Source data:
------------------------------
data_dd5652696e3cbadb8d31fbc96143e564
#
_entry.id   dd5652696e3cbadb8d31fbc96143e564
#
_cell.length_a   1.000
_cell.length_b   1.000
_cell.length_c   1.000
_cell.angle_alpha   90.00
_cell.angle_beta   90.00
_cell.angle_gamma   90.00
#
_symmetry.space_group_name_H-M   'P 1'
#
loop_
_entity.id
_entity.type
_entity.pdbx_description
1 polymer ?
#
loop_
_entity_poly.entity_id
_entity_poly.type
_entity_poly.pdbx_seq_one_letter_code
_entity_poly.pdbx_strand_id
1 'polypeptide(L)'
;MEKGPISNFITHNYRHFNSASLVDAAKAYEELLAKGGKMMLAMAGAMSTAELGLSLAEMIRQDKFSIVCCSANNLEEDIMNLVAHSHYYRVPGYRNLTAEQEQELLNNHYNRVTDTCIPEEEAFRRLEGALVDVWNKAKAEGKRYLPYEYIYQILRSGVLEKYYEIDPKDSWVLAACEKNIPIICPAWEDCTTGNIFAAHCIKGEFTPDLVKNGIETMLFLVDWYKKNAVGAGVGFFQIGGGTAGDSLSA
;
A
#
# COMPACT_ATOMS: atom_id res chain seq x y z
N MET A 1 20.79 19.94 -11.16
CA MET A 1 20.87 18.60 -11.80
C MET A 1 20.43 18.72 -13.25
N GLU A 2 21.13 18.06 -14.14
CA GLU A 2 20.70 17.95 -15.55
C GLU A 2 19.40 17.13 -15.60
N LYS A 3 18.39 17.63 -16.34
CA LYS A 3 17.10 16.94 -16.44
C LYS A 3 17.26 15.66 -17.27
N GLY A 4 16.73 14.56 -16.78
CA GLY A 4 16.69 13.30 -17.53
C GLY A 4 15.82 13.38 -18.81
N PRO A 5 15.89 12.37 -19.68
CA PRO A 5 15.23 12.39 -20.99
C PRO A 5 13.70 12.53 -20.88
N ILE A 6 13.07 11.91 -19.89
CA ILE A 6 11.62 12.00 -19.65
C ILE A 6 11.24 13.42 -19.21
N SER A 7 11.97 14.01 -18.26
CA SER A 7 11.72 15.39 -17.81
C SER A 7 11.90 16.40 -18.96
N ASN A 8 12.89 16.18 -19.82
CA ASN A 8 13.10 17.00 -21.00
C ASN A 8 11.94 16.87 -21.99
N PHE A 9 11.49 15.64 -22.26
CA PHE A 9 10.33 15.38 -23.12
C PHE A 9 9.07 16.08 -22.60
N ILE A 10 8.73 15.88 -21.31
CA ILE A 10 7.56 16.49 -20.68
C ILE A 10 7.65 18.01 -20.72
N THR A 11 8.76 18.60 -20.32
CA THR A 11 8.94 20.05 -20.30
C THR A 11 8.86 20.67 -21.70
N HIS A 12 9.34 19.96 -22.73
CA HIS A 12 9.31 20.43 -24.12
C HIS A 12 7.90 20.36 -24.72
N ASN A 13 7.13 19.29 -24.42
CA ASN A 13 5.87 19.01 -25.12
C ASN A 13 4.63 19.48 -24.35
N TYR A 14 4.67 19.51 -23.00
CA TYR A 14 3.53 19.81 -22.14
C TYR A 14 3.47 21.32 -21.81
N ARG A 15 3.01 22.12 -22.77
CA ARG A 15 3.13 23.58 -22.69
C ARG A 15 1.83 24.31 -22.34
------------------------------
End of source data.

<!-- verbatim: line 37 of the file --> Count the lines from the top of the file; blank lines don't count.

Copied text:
N LYS A 3 18.39 17.63 -16.34